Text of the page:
MARCH 1, 2018


More countries are increasingly involved in Syrian territory while the U.N.'s practical role seems short-sighted, almost pretentious, while substantially irrelevant.

Anyone with minimum U.N. institutional memory knows that Staffan De Mistura was not professionally qualified to handle such a crisis. His main talent is using soft spots of senior officials to gain senior appointments. He employed a Chef de Cabinet's aspiring son when getting a promotion from D-2 in Rome to Assistant-Secretary-General as Envoy to Lebanon. He employed Ban Ki-moon's son-in-law to get an Under-Secretary-General posting as Envoy to Iraq, to which he rarely visited; he was almost kicked out as the most senior Shiite cleric refused to receive him for being irrelevant to the actual issues. He rarely visited Syria over the last three years while holding media conferences, preparing further meetings and Security Council briefings, all while dressed in fashionable attire, eyeglasses sliding down his nose for effect. The former UNICEF Greeting Cards Meeter/Greeter -- and his mentors -- do not seem to realize that it takes much more than that to deal with crucial issues of human survival.

Freezing Syrian migrants were buried near their Lebanese mountain borders while more countries were getting involved in a widening conflict over their national territory.

Initially, there were ISIS foreign fighters from Uzbekistan and Chechnya subsidized by Qatari, Saudi, and other Gulf funds. Turkey was a crossing point; its Security Chief was more known in the region than most heads of state. After the split between Riyadh and Doha, and realization by "Sultan" Erdogan that his foreign protégés were turning against him, there were more open interventions. Iran, and Lebanon's Hezbollah supporting Bashar Assad's regime, were overtaken by big power military politics. Russian-extended military involvement, backed by a base in Khmeimim, visited by President Putin, eventually drew U.S. military involvement, through "experts" and "advisors," ostensibly to fight ISIS.

Now that the Islamic fighters faded away -- as curiously as they were created (by whom?!) -- more U.S. military became involved. Despite liaison arrangements between Moscow and Washington, D.C., delicate lines in oil refinery locations like Rikka and Deir Ezzor are treated cautiously and crisscrossed occasionally. Kurdish troops are under U.S. auspices while U.S.'s traditional ally Turkey treats them as terrorists. Clashes between whom and where are drawing more questions about who is really in charge where. Saudi Arabia is re-activating its role. Jordan's monarch is trying to cope between his neighboring Syrian regime, his edgy relations with Riyadh, his close links to the UA Emirates where former Blackwater military contractor is available for business. Israel, which for a while observed its Golan border area, cautiously got more involved, as Iranian drones, Israeli planes and Syrian government artillery were engaged. Turkish troops entered Afrin initially to counter Kurdish troops, then threatened to extend its reach further into Syrian territory "to protect its own security." U.S. Defense Secretary Mattis, former Commander of forces in that region, could hardly contain his interest after an extensive visit.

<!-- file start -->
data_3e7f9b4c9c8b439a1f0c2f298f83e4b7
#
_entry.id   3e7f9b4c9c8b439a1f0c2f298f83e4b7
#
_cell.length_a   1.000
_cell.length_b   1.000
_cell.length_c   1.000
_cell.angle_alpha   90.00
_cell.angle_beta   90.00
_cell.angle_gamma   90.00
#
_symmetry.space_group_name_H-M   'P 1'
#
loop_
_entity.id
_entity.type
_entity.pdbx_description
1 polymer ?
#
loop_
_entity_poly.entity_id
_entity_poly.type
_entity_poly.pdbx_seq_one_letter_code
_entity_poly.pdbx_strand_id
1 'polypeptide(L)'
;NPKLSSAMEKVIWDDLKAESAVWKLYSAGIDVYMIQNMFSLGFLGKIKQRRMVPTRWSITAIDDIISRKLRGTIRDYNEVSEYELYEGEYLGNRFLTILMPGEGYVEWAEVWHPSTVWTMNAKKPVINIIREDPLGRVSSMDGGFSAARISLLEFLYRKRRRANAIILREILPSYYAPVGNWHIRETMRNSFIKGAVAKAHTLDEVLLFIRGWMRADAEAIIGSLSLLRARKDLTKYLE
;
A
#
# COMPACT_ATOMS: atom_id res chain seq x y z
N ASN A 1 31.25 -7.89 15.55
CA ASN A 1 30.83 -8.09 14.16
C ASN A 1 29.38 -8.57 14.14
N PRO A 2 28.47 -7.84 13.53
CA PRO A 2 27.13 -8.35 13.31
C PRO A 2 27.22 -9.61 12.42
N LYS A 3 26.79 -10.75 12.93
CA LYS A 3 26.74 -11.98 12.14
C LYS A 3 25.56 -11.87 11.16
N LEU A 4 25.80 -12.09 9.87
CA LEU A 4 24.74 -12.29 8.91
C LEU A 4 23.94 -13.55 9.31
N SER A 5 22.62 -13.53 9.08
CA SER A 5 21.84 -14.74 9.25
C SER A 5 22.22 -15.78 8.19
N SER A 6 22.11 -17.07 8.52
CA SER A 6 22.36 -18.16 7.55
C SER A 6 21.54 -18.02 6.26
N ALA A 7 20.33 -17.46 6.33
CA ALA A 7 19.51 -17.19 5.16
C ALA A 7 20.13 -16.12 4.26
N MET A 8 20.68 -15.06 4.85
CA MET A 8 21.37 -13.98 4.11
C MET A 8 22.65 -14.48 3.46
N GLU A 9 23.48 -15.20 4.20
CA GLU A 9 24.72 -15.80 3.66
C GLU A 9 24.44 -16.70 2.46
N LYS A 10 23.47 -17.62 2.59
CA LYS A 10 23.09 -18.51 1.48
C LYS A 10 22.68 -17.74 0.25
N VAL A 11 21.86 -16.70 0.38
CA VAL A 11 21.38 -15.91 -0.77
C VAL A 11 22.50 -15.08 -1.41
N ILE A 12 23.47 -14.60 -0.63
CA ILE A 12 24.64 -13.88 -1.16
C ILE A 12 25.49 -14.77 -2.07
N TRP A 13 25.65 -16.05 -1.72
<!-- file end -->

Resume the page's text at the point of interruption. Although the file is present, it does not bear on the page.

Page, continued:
Formerly optimistic preparations for a political settlement, via Sochi, Geneva, or Vienna, are by now overtaken by expanded clashes on the ground. Although the Syrian government forces control most of the national territory, with the exception of the Idlib region, it is now facing new conflicts and renewed challenges.

Where is the U.N. and what is its role in all this?

Failed U.N. Envoy Steffan De Mistura, former Meeter Greeter for UNICEF Greeting Cards, found his way three years ago, like he often did, with individuals of influence -- to get appointed to what experienced negotiators like Lakhdar Brahimi and Kofi Annan considered to be an extremely complex issue. He similarly draws on connections with certain governments. An Italian Swede/Swedish Italian -- as the situation may require -- he would obviously bank on their Security Council membership for continued political cover despite catastrophic conditions. Elegantly dressed, eyeglasses slipped carefully down his nose, De Mess is always keen on briefing the media while calling for one more meeting to discuss holding another one at an appropriate time and place.

Again, while Syrians are freezing to death, and clashes between outside warring parties are heating up, the "U.N. Envoy" is warming himself for futile role.

If all that failure does not keep Secretary-General Antonio Guterres awake at night, he will eventually get an unpleasant wake-up call.